Luckily, some people think it is necessary to talk about him in all ways possible. Whether it is Hitler, Gandhi, Ambedkar, Rajnikanth, Modi or Jayalalitha it is counterproductive and dangerous for our own understanding to flatten such public symbols to just a bunch of iconic events and actions remembered in strange costume parties as above.

In a ‘series of dialogues on belief’ LILA Inter-actions, which is like our local Edge, invited Pritham K Chakravarthy and Amitabh Mitra to experiment with Gandhi – the icon, the man, the philosophy and anything else they pleased to understand. Pritham leaves this man in the books and goes in search of Kasturba, whose role is usually limited to wife or a facet of his story – the woman behind his greatness. How much do we know or remember of Kasturba? Amitabh Mitra, on the other hand, finds himself quite confused about Gandhi’s relevance in contemporary South Africa, especially among the Indians and blacks. His article makes us look at the political necessity for violence and trauma in par with Gandhi’s ideals of non-violence in South Africa and India.

Read this dialogue here and participate in the comments section.

samyuktha pc. 

Games for Actors and Non-Actors excerpt – The Nuclear Power Station

“Wouldn’t it be wonderful to see a dance piece where the dancers dance in the first act, and in the second showed the audience how to dance? Wouldn’t it be wonderful to see a musical where in the first act the actors sang and in the second we all sang together?

What would also be wonderful would be a theatre show where we, the artists, would present our world-view in the first act and where in the second act, they, the audience, could create a newworld.

Let them create it first in the theatre, in fiction, to be better prepared to create it outside afterwards, for real.” (p.29)

Forum Theatre is a technique, or a compendium of methodologies, developed in the 1970s by a Brazilian theatre director, Augusto Boal. It creates a theatre where the audience is encouraged to be participants (spect-actors) in identifying and dramatizing the connections between socio-cultural problems, economic and political repression, and also internal and personal oppressions. First, a group of actors devise, rehearse and enact a play presenting a certain view of the world, with at least one political or social problem, which can be analysed during the forum session. Then, the spect-actors are asked if they agree with the solutions given by the protagonist. The actors then perform the play one more time, but this time the audience members can yell stop and take the space of the protagonist and change actions. Forum theatre plays can be surreal, linear, or in any style or genre that organically grows from the rehearsals, but the objective must be to discuss concrete situations. Games for Actors and Non-Actors is a collection of games and exercises that can be used in any space that needs discussion, dialogue, theatre, and action. Boal has written experiential notes along with the games, to give you the context of where it was developed, and how it played out. Here is an excerpt from the book, an example of a forum theatre play in Sweden, discussing many themes we have spoken about in Chai Kadai –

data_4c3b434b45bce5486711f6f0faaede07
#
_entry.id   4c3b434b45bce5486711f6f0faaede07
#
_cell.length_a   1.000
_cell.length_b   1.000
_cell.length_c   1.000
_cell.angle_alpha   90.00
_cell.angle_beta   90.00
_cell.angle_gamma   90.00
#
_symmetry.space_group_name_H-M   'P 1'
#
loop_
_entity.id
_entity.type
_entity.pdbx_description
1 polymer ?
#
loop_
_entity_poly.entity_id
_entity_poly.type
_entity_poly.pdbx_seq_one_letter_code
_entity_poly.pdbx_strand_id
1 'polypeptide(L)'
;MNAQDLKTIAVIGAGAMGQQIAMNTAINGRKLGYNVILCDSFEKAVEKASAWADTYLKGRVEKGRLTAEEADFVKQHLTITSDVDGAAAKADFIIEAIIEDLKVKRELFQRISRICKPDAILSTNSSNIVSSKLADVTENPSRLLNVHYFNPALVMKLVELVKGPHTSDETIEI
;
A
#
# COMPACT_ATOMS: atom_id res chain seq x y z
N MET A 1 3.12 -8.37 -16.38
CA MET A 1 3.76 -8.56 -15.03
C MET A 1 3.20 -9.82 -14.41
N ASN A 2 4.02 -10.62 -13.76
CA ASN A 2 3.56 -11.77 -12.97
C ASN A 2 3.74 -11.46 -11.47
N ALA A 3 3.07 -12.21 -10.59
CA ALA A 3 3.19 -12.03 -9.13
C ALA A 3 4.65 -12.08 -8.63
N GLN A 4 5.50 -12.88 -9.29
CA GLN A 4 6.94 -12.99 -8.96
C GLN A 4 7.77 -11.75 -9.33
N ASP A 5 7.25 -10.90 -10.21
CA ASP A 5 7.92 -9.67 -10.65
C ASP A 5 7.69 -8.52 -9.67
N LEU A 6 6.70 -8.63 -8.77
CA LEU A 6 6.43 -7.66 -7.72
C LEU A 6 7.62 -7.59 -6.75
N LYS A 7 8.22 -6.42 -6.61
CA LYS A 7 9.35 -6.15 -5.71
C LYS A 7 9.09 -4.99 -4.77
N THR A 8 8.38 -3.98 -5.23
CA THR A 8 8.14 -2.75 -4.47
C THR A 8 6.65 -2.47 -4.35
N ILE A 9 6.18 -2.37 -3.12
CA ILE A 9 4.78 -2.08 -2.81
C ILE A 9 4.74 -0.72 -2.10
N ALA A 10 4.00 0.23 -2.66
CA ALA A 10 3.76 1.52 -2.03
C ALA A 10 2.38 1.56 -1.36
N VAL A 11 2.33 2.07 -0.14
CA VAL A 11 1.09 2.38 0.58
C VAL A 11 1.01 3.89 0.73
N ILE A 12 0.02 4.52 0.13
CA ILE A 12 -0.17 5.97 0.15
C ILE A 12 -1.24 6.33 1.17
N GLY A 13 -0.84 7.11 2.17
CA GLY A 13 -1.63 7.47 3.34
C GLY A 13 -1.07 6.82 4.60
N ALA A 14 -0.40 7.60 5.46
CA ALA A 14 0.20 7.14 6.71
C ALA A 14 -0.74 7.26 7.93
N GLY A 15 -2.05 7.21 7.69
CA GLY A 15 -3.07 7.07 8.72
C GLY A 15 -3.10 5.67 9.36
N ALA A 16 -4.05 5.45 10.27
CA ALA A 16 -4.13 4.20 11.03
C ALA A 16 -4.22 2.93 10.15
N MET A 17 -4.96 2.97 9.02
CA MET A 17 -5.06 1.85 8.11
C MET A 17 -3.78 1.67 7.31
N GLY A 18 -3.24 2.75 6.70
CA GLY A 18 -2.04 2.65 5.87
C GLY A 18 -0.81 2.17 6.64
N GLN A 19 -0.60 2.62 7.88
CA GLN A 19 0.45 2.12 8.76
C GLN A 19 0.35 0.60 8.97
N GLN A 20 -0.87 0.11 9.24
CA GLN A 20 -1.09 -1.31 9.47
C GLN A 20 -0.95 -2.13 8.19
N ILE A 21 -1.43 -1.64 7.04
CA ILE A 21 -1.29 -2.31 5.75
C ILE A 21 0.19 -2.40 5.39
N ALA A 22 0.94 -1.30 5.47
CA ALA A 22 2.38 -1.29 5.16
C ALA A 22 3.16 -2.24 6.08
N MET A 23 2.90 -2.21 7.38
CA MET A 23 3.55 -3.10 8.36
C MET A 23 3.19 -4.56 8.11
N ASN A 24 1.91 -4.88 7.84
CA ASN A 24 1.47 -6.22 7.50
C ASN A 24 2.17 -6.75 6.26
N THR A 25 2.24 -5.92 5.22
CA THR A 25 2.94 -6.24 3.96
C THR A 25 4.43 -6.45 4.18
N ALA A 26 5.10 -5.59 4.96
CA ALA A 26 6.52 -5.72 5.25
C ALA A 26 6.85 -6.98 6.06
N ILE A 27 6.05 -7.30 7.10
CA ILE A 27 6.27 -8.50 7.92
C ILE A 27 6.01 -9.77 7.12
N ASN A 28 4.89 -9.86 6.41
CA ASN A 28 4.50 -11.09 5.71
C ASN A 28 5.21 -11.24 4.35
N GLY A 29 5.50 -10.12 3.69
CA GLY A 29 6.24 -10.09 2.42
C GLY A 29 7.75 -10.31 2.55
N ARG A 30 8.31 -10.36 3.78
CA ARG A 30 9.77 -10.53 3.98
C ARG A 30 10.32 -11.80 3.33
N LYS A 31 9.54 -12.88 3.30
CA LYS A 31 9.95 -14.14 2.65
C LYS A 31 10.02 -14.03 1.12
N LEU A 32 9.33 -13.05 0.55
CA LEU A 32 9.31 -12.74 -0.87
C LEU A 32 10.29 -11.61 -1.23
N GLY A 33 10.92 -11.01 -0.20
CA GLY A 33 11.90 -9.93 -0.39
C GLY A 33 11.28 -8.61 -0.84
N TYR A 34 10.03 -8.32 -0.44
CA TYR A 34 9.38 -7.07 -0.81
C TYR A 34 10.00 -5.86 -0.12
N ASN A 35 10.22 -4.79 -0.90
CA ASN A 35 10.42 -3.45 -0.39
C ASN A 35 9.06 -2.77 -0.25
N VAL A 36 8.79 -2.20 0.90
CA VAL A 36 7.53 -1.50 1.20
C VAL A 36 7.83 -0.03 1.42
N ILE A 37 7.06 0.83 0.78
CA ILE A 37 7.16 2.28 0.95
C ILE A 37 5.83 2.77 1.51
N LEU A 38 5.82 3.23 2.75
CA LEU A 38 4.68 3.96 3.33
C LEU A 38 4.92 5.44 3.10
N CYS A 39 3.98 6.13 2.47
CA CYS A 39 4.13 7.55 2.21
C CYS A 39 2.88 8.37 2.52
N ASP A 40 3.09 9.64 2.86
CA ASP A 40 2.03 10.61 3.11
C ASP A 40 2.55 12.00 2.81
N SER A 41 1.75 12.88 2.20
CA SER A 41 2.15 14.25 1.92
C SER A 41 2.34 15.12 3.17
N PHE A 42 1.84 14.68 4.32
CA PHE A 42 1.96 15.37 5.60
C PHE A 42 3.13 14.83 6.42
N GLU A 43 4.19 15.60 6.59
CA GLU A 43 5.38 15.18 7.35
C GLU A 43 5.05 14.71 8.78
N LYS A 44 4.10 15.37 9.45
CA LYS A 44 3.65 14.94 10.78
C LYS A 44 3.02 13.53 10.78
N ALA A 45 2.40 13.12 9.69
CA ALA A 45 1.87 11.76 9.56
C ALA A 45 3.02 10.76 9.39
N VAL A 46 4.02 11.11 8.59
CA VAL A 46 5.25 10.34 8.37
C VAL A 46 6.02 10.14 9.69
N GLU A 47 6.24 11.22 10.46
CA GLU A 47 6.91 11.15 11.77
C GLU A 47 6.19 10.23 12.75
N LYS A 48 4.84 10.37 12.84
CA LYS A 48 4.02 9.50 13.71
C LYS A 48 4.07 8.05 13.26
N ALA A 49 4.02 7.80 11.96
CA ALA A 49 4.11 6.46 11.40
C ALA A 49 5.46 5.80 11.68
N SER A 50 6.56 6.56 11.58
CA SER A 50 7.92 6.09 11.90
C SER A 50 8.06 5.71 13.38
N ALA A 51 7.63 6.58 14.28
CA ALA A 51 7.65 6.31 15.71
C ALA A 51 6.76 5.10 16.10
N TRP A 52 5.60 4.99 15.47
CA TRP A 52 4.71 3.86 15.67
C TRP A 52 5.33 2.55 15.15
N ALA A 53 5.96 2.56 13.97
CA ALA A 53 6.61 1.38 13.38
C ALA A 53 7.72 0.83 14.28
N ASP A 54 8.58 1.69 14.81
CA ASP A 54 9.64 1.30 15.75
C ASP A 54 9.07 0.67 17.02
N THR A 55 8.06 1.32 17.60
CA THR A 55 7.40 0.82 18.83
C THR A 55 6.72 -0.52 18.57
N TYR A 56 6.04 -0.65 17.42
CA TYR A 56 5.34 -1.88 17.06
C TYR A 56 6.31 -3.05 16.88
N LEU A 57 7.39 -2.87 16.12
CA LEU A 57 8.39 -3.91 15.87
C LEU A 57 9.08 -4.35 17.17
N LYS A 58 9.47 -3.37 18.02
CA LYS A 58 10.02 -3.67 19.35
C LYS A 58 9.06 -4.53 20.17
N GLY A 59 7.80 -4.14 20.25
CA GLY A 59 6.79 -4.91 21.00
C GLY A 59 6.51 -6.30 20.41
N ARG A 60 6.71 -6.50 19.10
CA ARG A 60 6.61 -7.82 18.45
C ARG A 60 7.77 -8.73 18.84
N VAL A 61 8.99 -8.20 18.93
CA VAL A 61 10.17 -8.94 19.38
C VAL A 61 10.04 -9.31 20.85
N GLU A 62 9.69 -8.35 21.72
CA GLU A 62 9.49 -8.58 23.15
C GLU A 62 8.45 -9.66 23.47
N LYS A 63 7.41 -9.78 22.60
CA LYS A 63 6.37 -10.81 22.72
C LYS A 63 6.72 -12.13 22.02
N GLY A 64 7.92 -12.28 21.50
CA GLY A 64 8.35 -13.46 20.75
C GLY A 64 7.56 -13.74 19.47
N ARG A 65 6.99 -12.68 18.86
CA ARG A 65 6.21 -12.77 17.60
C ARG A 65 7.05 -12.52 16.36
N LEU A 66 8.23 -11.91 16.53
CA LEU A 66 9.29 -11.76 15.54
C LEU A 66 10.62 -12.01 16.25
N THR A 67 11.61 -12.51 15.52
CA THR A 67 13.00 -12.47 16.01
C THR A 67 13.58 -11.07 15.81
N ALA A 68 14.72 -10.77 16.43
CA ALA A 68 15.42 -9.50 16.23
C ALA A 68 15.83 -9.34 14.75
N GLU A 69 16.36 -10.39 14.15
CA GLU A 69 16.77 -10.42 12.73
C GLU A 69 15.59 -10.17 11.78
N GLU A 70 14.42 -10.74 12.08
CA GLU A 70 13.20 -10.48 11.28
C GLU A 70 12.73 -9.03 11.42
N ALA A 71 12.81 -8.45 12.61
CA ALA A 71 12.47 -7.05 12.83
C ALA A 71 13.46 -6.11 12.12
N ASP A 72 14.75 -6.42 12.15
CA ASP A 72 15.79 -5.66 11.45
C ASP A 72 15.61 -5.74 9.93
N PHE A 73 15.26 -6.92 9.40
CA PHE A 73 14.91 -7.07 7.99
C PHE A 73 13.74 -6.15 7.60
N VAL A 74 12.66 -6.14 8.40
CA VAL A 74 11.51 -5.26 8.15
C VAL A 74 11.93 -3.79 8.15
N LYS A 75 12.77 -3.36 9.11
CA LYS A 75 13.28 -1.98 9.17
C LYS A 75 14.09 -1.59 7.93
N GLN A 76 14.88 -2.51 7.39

“In Sweden, the controversy over nuclear energy and the construction of power stations was very much a live issue. Some even said that the main reason for the gunning down of Prime Minister Olof Palme was his having affirmed that he would pursue a policy of nuclear gearing-up. His opponents said the opposite – and afterwards, they did it anyway…

1st action

Eva is in her office, at work. The scene shows friends, the Boss, day-to-day problems, the process of finding new projects to work on, the daily grind of a hard life.

2nd action

Eva is at home; her husband is out of work, their daughters are spendthrifts, they need money. A Female Friend drops round, they go out. They go straight to a demonstration against the construction of atomic power plants.

3rd action

Back at the office. The Boss comes in whooping with joy: a new project has been accepted! Everyone celebrate the news! Champagne is consumed! Joy unbounded…. till the Boss explains what this new project is about – the development of a refrigeration system for a nuclear power station. Eva is torn; she needs work, she wants to support her fellow workers, but this situation poses a moral problem for her. She gives all the reason she can for not accepting this new project, and her colleagues give their opposing reasons. Finally Eva gives in and accepts the job!

The forum